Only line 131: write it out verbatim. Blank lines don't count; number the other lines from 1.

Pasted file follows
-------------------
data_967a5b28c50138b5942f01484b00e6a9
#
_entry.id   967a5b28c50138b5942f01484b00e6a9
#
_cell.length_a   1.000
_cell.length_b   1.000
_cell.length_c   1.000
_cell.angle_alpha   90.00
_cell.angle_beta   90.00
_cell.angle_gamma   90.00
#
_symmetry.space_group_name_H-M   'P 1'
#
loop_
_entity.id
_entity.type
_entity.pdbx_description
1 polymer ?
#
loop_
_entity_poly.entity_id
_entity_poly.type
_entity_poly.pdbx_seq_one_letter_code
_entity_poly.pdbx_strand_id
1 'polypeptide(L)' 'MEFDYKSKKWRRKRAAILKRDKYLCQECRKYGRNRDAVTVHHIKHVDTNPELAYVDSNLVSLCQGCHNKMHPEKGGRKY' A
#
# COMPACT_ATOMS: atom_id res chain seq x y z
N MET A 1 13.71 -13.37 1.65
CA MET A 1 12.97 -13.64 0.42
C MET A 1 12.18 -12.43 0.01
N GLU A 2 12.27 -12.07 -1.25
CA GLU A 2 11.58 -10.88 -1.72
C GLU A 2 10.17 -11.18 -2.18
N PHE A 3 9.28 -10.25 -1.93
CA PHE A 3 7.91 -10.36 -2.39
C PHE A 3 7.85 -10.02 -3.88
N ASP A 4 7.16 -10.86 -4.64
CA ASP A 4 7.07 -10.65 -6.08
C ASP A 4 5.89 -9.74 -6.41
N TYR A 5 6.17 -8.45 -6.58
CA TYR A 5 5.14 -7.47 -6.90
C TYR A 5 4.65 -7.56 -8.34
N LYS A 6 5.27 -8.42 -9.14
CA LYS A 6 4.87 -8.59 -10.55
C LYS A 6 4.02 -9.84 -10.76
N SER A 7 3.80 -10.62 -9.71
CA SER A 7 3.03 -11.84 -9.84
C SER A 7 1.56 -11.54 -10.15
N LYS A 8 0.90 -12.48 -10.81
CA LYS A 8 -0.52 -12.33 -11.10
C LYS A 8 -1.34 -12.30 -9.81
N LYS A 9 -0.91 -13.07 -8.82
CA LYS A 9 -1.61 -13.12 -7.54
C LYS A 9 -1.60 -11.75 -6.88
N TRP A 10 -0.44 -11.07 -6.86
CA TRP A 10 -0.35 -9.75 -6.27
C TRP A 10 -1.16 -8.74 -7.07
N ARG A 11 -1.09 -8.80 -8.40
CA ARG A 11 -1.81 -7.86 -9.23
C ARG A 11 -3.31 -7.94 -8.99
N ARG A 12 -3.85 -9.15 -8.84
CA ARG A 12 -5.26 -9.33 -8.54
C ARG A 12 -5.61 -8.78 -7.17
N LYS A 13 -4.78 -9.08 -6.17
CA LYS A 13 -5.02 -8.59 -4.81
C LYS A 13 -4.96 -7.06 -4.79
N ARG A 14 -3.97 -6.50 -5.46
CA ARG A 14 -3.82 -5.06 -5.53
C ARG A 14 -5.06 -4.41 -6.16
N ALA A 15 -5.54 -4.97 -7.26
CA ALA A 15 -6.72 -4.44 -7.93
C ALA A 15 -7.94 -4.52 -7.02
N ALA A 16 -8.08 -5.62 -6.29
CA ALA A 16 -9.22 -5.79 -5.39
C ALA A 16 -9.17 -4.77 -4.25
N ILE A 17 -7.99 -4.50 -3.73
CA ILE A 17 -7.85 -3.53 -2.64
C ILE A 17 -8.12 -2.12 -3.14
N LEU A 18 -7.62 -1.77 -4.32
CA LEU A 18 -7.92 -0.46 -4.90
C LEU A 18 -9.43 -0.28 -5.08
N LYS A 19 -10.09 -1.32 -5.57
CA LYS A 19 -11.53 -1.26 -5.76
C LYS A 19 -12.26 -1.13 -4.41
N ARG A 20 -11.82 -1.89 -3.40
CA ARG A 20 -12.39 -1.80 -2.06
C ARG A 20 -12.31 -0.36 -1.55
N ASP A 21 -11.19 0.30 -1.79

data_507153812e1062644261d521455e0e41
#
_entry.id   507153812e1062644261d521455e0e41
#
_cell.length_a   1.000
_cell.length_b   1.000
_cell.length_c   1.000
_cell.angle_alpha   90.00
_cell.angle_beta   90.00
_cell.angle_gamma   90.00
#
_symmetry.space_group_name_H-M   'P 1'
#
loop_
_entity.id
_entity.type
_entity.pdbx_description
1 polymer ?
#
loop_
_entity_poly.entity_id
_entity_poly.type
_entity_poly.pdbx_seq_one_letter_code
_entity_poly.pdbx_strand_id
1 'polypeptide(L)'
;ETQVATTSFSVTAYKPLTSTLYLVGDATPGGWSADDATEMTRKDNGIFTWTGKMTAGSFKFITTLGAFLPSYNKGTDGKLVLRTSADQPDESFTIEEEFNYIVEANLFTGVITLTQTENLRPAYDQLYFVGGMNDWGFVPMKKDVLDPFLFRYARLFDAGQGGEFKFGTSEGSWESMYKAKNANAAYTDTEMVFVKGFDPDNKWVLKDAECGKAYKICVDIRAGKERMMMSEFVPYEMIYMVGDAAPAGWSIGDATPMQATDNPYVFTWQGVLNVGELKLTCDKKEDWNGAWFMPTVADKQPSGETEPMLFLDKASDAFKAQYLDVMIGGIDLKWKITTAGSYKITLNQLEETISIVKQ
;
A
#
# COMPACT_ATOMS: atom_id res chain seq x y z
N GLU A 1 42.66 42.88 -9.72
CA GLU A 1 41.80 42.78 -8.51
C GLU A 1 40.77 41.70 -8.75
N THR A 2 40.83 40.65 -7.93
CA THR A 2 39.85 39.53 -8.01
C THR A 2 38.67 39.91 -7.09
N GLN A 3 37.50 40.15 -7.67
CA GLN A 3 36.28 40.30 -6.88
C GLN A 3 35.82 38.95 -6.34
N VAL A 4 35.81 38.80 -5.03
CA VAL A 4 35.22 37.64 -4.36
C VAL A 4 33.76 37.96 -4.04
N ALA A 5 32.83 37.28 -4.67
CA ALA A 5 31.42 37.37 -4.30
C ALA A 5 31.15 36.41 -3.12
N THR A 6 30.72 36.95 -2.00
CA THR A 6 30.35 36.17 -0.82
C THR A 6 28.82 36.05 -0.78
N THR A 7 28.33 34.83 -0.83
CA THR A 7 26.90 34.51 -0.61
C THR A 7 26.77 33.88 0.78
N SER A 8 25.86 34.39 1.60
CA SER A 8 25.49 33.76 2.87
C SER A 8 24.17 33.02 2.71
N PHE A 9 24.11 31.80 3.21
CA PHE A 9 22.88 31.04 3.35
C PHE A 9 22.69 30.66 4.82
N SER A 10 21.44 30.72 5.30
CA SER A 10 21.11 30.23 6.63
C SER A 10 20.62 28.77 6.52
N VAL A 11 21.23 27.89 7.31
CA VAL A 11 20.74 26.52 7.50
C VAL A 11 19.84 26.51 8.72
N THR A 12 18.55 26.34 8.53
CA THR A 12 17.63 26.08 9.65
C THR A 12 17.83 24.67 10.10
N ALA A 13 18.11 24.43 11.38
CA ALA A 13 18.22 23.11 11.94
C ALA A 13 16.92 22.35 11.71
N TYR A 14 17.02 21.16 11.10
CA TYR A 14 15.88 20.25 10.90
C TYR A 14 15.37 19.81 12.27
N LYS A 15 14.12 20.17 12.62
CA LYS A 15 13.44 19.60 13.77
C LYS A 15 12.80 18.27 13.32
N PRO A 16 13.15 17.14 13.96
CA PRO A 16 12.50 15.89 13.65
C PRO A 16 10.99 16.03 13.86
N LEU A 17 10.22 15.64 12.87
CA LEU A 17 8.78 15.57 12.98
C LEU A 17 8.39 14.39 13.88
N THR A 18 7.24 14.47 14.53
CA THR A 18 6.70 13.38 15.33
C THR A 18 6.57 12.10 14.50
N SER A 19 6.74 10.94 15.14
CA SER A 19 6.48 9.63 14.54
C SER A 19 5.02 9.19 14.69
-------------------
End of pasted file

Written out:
N ALA A 5 32.83 37.28 -4.67